9 Steps to Protect Your Construction Revenue During a Pandemic

November 16, 2020

Key Strategies for Weathering a Business Crisis

The ongoing COVID-19 pandemic has had a massive impact on the construction industry. Some lucky construction businesses have dealt with only minor supply chain hiccups, while others have suffered from bigger issues such as project shutdowns and complete overhauls of their work processes.

1. Assess your current financial standing

If you haven’t done so yet, thoroughly study and assess where your finances currently stand. This is a very important step in dealing with a crisis. Knowing where you stand and having a clear understanding of your finances can help you make more informed decisions in managing your money and approaching potential clients.

A thorough assessment involves calculating how much cash you have on hand, checking your project timelines, and tracking all the important deadlines. You should also assess how your supply chain is affected: Which suppliers are based in heavily hit areas? Which deliveries will most likely be delayed? Which materials are getting more expensive?

Understanding how your finances will adjust through these various factors is key to helping you move forward through this pandemic.

2. Conduct a comprehensive scenario planning

One of the most daunting aspects of this pandemic is the uncertainty that it brings. In the last six months, businesses have had to deal with major economic disruptions and global technological shifts, and there is no telling what else this coronavirus crisis will bring.

One of the best ways to grapple with the uncertainty problem is to plan ahead and plan well. Study the different scenarios that can happen and come up with a plan in case the worst-case scenario strikes. Having skilled estimators on your team will be a great help, especially if they have strong and reliable expertise in management and planning.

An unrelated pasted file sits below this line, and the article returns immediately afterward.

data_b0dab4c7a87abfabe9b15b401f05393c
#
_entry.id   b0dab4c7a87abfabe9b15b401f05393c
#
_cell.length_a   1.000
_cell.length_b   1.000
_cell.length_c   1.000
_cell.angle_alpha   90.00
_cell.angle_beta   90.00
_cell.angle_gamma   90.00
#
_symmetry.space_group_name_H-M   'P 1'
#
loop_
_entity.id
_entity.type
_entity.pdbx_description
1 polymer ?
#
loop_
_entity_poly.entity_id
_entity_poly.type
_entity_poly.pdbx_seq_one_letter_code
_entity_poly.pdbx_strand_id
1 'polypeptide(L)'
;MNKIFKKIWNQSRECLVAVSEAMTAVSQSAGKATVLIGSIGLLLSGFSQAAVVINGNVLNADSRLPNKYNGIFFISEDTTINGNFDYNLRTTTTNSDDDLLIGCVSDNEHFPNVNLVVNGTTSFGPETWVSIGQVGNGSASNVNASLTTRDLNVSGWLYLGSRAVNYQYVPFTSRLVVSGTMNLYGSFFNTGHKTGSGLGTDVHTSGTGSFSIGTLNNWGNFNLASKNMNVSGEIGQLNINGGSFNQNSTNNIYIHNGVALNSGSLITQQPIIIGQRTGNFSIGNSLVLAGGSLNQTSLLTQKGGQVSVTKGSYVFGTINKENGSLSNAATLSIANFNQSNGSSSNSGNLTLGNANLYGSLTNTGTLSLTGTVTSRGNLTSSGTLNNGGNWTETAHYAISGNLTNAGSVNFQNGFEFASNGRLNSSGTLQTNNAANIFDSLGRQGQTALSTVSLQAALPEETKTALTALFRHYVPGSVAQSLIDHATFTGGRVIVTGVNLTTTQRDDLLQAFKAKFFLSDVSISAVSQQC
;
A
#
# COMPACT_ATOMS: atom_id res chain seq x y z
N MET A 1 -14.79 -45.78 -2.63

Even though many US states have declared construction “essential”, do not take for granted the fact that project closures may still happen. Consider the steps that you can take in case your project temporarily shuts down or you lose a bid. Construction revenue protection during a crisis requires diligence and strong attention to detail. If you carefully prepare for what may happen, you are less likely to be caught off-guard.

3. Take advantage of available COVID-19 relief options

Protecting your revenue also requires taking advantage of funding programs that are made specifically to help you keep your construction business afloat. The Coronavirus Aid, Relief, and Economic Security Act (CARES) Act extends a $2 trillion stimulus aid, a large chunk of which is targeted to benefit the construction industry.

If you run a small construction business, you should look into the funding programs offered by the US Small Business Administration. They have financial programs specifically implemented to address financial difficulties brought about by the pandemic. Some of these programs are the SBA Express Bridge Loans and the Economic Injury Disaster Loan.